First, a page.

DAYTONA BEACH FL - JANUARY 20: Brian Vickers driver of the #83 Red Bull Toyota heads for the track during testing at Daytona International Speedway on January 20 2011 in Daytona Beach Florida. (Photo by Jerry Markland/Getty Images for NASCAR)

Daytona International Speedway Preseason Testing Concludes

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Testing Speeds: See Who Topped The Charts At Daytona

The three-day preseason test at Daytona International Speedway concluded Saturday, wrapping up with a day of two-car hookups that will likely be a common sight in the Daytona 500.

Here are the speeds for the cars that drafted during the Day 3 of the three-day test (cars that only did single-car runs are excluded because the times aren't comparable):

  1. Brad Keselowski, 198.605 mph (Day 3 PM)
  2. Kurt Busch, 198.579 mph (Day 3 PM)
  3. Kyle Busch, 197.737 mph (Day 3 PM)
  4. Denny Hamlin, 197.737 mph (Day 3 PM)
  5. Joey Logano, 197.728 mph (Day 3 PM)
  6. Brian Vickers, 197.659 mph (Day 3 PM)
  7. Kasey Kahne, 197.659 mph (Day 3 PM)
  8. AJ Allmendinger, 197.589 mph (Day 3 PM)
  9. Jeff Gordon, 197.585 mph (Day 3 PM)
  10. Joey Logano, 197.516 mph (Day 3 AM)
  11. Denny Hamlin, 197.511 mph (Day 3 AM)
  12. Tony Stewart, 197.446 mph (Day 3 AM)
  13. Ryan Newman, 197.442 mph (Day 3 AM)
  14. Carl Edwards, 197.403 mph (Day 3 PM)
  15. AJ Allmendinger, 196.386 mph (Day 3 AM)
  16. Steve Wallace, 195.274 mph (Day 3 AM)
  17. Steve Wallace, 194.641 mph (Day 3 PM)

NASCAR Reveals Little In Daytona News Conference; More Answers Next Week

NASCAR's long-scheduled "competition update" to the media at preseason Daytona testing could be summed up in five words: We're still thinking about it.

Changing the points system? NASCAR President Mike Helton hinted at changes, but added "We're in the middle of conversations."

Adjust the rules for how drivers make the Chase? "We do have models around the Chase...that we're tweaking through these conversations," Helton said.

Scrapping standardized start times this season? Helton said there's likely to be "a little bit of tweaking" and added, "We're still working on that."

Altering the Rookie of the Year eligibility criteria? "I believe we'll make some adjustments..." NASCAR's Robin Pemberton said. "...But we're in the middle of the talks for that."

You get the idea. There weren't a whole lot of answers, though there will have to be by Brian France's "State of the Sport" speech on Wednesday.

Helton said NASCAR couldn't confirm much because officials were still meeting with teams about the rules for next this season. You know, like the one that starts in less than a month.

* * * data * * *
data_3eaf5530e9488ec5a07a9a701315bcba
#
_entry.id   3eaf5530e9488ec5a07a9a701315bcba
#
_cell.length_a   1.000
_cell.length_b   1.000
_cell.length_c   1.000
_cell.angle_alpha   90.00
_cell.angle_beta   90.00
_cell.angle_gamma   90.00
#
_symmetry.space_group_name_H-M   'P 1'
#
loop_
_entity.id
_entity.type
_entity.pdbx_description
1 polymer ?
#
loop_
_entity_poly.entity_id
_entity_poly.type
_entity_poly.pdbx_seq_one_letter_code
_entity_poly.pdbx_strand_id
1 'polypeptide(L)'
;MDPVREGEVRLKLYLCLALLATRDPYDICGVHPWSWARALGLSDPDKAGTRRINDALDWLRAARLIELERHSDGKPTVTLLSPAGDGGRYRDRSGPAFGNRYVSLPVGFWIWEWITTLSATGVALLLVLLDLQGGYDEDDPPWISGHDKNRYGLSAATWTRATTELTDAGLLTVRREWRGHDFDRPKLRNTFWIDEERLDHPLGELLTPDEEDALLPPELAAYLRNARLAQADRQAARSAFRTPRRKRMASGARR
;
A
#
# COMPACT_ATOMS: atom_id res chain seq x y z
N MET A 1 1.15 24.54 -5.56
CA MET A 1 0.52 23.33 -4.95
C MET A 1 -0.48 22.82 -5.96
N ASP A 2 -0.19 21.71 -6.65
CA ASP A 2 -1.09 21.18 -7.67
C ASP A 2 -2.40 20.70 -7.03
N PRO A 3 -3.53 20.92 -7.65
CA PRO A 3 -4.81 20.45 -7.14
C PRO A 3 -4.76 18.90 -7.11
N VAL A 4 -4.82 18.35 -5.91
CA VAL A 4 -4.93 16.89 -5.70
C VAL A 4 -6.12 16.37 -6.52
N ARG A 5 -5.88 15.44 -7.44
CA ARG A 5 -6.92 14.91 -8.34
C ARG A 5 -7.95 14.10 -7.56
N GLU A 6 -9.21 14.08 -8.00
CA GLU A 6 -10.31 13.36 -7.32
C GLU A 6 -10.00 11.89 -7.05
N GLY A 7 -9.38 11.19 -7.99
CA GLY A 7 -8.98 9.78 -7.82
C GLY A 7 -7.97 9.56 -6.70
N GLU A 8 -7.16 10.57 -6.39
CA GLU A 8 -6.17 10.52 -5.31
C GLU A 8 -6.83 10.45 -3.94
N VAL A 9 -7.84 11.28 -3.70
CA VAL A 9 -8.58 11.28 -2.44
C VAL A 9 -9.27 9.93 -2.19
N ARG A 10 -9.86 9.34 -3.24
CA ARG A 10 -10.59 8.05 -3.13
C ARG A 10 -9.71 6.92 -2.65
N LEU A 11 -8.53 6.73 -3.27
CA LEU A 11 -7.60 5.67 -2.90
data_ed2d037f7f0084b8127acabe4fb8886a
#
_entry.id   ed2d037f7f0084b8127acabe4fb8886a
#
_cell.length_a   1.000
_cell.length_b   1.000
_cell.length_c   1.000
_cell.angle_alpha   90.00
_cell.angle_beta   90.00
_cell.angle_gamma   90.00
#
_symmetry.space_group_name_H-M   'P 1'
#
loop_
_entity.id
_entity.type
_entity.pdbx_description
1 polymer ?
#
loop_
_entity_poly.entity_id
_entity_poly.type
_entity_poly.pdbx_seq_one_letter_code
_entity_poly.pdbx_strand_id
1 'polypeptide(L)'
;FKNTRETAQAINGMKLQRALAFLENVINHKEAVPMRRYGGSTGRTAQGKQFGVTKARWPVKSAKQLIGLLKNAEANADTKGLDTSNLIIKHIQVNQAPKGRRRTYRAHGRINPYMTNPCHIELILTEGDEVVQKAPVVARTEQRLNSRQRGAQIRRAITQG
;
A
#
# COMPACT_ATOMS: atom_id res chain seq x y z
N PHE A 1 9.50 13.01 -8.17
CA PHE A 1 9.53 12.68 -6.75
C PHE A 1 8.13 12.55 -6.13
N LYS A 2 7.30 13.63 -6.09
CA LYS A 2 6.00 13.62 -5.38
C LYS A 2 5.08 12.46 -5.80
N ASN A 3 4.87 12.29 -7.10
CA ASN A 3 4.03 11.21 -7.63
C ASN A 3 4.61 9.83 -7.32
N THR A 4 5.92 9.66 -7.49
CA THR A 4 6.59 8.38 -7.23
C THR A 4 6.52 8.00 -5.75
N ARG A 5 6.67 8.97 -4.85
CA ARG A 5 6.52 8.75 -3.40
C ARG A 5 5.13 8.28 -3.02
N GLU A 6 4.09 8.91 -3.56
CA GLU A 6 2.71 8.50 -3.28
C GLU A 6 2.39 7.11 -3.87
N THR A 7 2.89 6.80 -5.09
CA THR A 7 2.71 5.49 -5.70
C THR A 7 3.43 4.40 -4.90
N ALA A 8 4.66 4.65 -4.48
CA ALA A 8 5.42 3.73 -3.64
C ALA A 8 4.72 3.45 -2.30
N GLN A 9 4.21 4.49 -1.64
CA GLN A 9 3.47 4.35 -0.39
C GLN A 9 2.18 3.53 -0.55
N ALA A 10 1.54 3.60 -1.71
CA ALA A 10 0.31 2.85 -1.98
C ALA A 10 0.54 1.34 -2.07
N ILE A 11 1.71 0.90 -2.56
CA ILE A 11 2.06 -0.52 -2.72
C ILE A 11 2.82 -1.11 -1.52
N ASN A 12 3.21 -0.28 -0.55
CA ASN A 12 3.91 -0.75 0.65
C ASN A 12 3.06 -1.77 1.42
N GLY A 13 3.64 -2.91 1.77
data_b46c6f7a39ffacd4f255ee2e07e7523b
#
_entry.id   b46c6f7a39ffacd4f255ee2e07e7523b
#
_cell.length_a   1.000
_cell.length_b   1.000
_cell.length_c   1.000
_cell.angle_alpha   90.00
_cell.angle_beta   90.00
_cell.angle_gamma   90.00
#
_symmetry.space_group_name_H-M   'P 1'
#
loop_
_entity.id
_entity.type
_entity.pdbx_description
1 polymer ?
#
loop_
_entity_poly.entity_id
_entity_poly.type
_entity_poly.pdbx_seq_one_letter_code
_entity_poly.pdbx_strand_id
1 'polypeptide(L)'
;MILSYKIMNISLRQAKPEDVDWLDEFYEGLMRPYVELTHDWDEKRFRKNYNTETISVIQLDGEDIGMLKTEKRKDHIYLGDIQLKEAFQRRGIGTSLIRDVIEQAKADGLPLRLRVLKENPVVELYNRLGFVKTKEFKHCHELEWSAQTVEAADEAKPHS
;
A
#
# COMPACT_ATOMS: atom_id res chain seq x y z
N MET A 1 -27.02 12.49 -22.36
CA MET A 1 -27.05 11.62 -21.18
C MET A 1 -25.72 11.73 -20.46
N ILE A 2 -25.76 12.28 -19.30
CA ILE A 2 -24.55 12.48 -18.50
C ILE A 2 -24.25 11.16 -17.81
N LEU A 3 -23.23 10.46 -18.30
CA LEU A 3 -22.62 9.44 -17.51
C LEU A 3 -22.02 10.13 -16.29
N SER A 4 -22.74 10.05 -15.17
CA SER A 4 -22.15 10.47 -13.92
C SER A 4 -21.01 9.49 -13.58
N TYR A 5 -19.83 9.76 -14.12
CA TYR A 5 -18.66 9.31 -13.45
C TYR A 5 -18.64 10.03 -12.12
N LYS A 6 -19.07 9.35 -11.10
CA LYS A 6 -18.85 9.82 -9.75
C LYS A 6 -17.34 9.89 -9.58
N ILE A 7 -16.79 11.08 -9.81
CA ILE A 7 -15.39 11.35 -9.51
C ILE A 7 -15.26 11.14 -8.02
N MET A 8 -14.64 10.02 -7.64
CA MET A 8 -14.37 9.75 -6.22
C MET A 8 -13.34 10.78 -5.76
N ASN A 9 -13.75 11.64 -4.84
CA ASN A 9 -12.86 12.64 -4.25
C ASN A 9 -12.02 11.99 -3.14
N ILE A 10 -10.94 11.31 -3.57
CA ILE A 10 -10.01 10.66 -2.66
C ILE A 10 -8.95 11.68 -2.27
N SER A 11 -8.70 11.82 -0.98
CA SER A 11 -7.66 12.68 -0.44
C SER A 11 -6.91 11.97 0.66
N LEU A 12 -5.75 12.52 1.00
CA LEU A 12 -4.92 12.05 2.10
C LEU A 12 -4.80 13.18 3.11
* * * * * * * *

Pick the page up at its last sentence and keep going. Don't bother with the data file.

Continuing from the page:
The one thing Helton could confirm for certain was some news so old it was hardly "news" at all: Drivers must pick only one series in which they wish to earn championship points.

This news had already leaked out a couple weeks ago, but was made officially official today.

The idea of allowing drivers to only collect points in one series is good in theory: NASCAR wants to put more of a spotlight on the Nationwide-only drivers.

There's only one problem: Whether they're collecting points or not, Sprint Cup drivers have dominated the Nationwide Series of late. And as The Sporting News' Reid Spencer noted, full-time Cup drivers won 33 of the 35 races last season.

So will the new rule help the cause for up-and-coming drivers or make a joke of whoever wins the championship?

Said Helton: "You can debate that and argue, 'OK, if I win 10 or 12 races and don't win the championship, what's the championship worth?' Well, it's still the championship.

"It's still a big old trophy, still a nice check. ... It's still a NASCAR national series championship, which I think is valuable and credible."


Kids Say The Darndest Things (Jeff Gordon Edition)

Jeff Gordon relayed a hilarious story today about the aftermath of last year's fight with Jeff Burton at Texas Motor Speedway.

When he returned home late that night after the race, his three-year-old daughter Ella woke up and had questions about what she saw on TV.

We'll let Gordon tell the rest:

I got home late, but Ella woke up in the middle of the night, so I went in there to lay down with her and help her go back to sleep.

She realized it was me, and she said, 'Papa, were you wrestling with another guy out there on the track today?' And I said, 'Well, kind of.'

And she said, 'Well, why? Why did you do that?' I said, 'Well, I got angry.' She said, 'Why were you angry?' She just wouldn't quit. I mean, it's three in the morning and these are the things that are on her mind.